Keyboard Player Magazine Interview - by Douglas McPherson

Key People, Issue 266 000

The Who keyboardist, tells Douglas McPherson about his 25 years with the band and his new John Entwhistle tribute album in aid of the Teenage Cancer Trust.

As audition technique goes, it's hardly the right way to win friends and influence people. But when John Rabbit Bundrick tried out for The Who he admits he didn't know who they were. "I said, 'Are we gonna play Bus Stop?' Pete and Roger looked at me and looked at each other and thought, 'We got the wrong guy. He thinks we're The Hollies'." Bundrick clearly redeemed himself with his playing, however, because 24 years later the Texan keyboard player is still hammering his Hammond with Roger Daltrey and Co in the quintessential British mod band. Recalling that fateful audition at Shepperton Studios, Bundrick says, "We just sat in a room and jammed for hours. We didn't play any songs and looking back I realise that's why I fit with them. They do a lot of jamming and they needed somebody who could jam with them, not just play a song." Another reason Bundrick has been able to slip seamlessly into a band known primarily for it's powerhouse guitar playing, is that he has always played his Hammond like a guitar. "When I was a kid, back in Houston, in my old high school bands, I was one of the first people that shocked blues guitarists by running my Hammond organ through wah-wah pedals and phase boxes, anything I could do to make my instrument more guitar-like. My friend Billy Gibbons from Z.Z. Top said the only thing I can't do is bend the notes. "Pete (Townshend) loves what I do because when I run my Hammond full tilt it has so many harmonics that it blends with his guitar. Sometimes it's hard to tell who's doing what, because the harmonics are joined together." Apart from playing their guitars, of course, The Who became famous for smashing them up on stage at the climax of their shows. Bundrick, however, doesn't get through a Hammond organ a night. With a chuckle, he recalls, "I attempted that when I first joined them in 1979. I thought I'd have to join in, so I started to tilt my Hammond over. It was half way over, I was still hanging on to it, but I was fixin' to let it go...

"Pete was bouncing about like he does on stage and he bounced over to me, took his two fingers and poked them in my eyes! I let go of the Hammond and it came back upright. He mouthed at me: 'You can't tip that over. That's MY Hammond!'

"Since then I haven't attempted to tear anything up. Pete let me know that day: let them do the destruction. I'm a musician."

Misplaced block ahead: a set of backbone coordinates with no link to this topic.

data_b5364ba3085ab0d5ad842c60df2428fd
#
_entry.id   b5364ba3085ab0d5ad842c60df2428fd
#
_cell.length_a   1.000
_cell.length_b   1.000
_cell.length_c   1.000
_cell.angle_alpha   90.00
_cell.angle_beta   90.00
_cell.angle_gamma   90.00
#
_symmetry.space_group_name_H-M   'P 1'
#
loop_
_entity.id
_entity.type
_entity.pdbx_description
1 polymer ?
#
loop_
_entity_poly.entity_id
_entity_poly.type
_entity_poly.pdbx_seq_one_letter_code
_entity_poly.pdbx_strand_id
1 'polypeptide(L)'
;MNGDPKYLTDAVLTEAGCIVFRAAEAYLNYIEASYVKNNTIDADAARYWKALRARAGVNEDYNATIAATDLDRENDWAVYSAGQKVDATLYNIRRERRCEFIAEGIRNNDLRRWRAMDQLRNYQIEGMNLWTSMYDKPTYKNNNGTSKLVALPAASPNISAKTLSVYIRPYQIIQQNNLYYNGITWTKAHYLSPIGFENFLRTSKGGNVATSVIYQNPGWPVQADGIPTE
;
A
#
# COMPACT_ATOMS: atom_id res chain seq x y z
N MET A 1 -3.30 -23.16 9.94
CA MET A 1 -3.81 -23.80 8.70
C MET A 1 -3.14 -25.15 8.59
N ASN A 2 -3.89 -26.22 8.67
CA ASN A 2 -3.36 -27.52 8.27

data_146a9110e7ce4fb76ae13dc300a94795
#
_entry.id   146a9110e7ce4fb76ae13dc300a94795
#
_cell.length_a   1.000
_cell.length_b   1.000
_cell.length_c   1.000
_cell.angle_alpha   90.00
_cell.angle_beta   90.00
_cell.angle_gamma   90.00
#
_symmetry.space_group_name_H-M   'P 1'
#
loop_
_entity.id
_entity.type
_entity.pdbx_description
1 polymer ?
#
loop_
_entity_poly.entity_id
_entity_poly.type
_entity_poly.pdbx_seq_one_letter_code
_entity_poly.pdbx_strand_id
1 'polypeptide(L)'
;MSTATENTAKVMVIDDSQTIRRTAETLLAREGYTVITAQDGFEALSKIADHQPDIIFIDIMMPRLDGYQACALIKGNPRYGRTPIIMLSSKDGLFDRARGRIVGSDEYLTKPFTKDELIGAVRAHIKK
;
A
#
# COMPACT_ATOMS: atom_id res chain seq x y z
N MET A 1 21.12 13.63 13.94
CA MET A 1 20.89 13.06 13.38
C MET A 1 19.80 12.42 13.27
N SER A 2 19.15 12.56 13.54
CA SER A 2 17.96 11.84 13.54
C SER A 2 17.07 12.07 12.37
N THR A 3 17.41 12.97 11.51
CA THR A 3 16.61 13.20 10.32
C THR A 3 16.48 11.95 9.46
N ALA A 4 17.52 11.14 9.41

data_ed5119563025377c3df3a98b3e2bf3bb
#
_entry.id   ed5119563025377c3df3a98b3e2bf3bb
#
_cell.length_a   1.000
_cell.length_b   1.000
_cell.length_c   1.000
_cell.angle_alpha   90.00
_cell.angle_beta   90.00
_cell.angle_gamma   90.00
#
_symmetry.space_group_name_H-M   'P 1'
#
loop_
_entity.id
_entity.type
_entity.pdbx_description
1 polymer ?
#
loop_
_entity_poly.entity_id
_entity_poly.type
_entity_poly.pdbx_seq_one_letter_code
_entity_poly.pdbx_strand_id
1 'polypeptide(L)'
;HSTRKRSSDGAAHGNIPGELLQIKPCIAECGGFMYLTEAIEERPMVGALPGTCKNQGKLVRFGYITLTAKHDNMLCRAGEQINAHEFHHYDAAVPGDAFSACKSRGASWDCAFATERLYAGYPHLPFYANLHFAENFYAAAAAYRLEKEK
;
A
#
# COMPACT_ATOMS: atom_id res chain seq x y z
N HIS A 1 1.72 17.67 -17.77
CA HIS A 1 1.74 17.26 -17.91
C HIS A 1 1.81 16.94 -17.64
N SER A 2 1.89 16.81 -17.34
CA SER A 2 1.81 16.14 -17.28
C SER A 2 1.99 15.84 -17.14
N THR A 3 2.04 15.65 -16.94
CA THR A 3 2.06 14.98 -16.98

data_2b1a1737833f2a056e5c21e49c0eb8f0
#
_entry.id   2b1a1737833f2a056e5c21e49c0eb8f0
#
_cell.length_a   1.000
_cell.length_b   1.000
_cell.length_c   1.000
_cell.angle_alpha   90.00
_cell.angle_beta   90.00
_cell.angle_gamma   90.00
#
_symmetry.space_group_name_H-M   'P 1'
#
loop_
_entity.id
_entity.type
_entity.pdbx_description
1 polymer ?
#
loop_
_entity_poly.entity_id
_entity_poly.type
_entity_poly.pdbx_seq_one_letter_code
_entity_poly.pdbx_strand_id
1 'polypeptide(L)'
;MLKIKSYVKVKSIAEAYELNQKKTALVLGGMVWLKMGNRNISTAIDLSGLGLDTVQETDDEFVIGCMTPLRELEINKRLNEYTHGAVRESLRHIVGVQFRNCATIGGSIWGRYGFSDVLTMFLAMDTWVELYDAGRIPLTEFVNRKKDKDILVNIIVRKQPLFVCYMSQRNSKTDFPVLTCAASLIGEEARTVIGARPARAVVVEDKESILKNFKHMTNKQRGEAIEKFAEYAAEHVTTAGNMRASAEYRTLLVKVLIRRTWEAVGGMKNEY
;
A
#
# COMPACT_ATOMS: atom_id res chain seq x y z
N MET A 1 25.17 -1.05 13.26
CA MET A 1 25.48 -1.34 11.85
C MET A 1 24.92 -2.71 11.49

Living in Britain and being part of The Who has taken its toll on Bundrick's Texan drawl, twisting it into a curious English hybrid, especially when he drops in UK colloquialisms like 'you know' and 'innit'. Nicknamed Rabbit since his schooldays, because of his prominent front teeth, Bundrick first crossed the Atlantic to play on the Johnny Nash album I Can See Clearly Now. He went on to join Brit bands Free and its descendant groups Kossoff, Krike, Tetsu And Rabbit, and Back Street Crawler. He also became the in-house session keyboardist on Island Records as well as the keyboard player of choice for London-based producers Mickey Most and Glynn Johns, which is how he first came to the attention of The Who's Pete Townshend. Asked if there was a point when Bundrick felt he had made the transition from sideman and been fully accepted into The Who, the keysman lets out another chuckle. "I think the fans accept me as a member of The Who, I consider myself a member of The Who, and I think The Who accept me as a member of The Who when it suits them! "Depending on what's involved," Bundrick continues. "They have their reasons for keeping non-early original members at a distance. Those reasons can be financial, they can be shares, and they can be sorta egotistical reasons, like you weren't there when we started and did the groundwork so you, can't really lay claim to being a member of that Who. But that Who no longer exists, because there's only Pete and Roger and you can't really call that The Who." Which brings us to the reason for this interview: the sudden death last year of The Who's bass-playing co-founder John Entwistle, and the tribute album ‘The Quiet One’ which Bundrick has just released as a tribute to his colleague of the past quarter century. Entwistle's bass playing was far from quiet, but Bundrick reveals he was indeed the quiet one off stage. "If you sat down with him in a bar or a club, he talked so quiet that if you were trying to have a conversation you would just give up because you couldn't hear him."